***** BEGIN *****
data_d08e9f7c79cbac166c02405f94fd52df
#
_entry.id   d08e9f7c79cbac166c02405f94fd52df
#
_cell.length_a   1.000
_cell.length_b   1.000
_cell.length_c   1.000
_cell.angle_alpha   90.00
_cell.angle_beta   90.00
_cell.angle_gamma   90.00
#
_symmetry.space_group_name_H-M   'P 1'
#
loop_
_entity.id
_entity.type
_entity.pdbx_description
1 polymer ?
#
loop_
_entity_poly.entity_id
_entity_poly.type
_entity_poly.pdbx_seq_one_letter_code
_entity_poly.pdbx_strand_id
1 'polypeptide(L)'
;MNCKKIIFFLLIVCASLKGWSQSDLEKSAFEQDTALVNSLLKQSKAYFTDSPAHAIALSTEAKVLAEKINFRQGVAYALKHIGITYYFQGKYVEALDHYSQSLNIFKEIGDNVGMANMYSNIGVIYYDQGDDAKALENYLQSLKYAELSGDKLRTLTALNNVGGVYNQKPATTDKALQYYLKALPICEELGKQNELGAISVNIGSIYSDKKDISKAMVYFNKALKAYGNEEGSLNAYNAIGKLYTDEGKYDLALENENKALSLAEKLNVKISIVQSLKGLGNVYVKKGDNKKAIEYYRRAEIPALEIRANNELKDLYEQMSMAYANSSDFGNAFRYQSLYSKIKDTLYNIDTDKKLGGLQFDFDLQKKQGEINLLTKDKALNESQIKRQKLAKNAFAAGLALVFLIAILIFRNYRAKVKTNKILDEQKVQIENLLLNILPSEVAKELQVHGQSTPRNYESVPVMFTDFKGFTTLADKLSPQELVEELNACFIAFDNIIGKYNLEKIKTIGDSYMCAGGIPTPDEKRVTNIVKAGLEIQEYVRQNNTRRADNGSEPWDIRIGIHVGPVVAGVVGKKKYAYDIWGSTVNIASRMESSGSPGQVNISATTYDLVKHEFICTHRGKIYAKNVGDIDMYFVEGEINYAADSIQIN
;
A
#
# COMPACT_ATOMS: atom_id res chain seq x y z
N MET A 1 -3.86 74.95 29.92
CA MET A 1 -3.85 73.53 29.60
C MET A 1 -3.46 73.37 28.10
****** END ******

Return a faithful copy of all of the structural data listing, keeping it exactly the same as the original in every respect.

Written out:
data_d08e9f7c79cbac166c02405f94fd52df
#
_entry.id   d08e9f7c79cbac166c02405f94fd52df
#
_cell.length_a   1.000
_cell.length_b   1.000
_cell.length_c   1.000
_cell.angle_alpha   90.00
_cell.angle_beta   90.00
_cell.angle_gamma   90.00
#
_symmetry.space_group_name_H-M   'P 1'
#
loop_
_entity.id
_entity.type
_entity.pdbx_description
1 polymer ?
#
loop_
_entity_poly.entity_id
_entity_poly.type
_entity_poly.pdbx_seq_one_letter_code
_entity_poly.pdbx_strand_id
1 'polypeptide(L)'
;MNCKKIIFFLLIVCASLKGWSQSDLEKSAFEQDTALVNSLLKQSKAYFTDSPAHAIALSTEAKVLAEKINFRQGVAYALKHIGITYYFQGKYVEALDHYSQSLNIFKEIGDNVGMANMYSNIGVIYYDQGDDAKALENYLQSLKYAELSGDKLRTLTALNNVGGVYNQKPATTDKALQYYLKALPICEELGKQNELGAISVNIGSIYSDKKDISKAMVYFNKALKAYGNEEGSLNAYNAIGKLYTDEGKYDLALENENKALSLAEKLNVKISIVQSLKGLGNVYVKKGDNKKAIEYYRRAEIPALEIRANNELKDLYEQMSMAYANSSDFGNAFRYQSLYSKIKDTLYNIDTDKKLGGLQFDFDLQKKQGEINLLTKDKALNESQIKRQKLAKNAFAAGLALVFLIAILIFRNYRAKVKTNKILDEQKVQIENLLLNILPSEVAKELQVHGQSTPRNYESVPVMFTDFKGFTTLADKLSPQELVEELNACFIAFDNIIGKYNLEKIKTIGDSYMCAGGIPTPDEKRVTNIVKAGLEIQEYVRQNNTRRADNGSEPWDIRIGIHVGPVVAGVVGKKKYAYDIWGSTVNIASRMESSGSPGQVNISATTYDLVKHEFICTHRGKIYAKNVGDIDMYFVEGEINYAADSIQIN
;
A
#
# COMPACT_ATOMS: atom_id res chain seq x y z
N MET A 1 -3.86 74.95 29.92
CA MET A 1 -3.85 73.53 29.60
C MET A 1 -3.46 73.37 28.10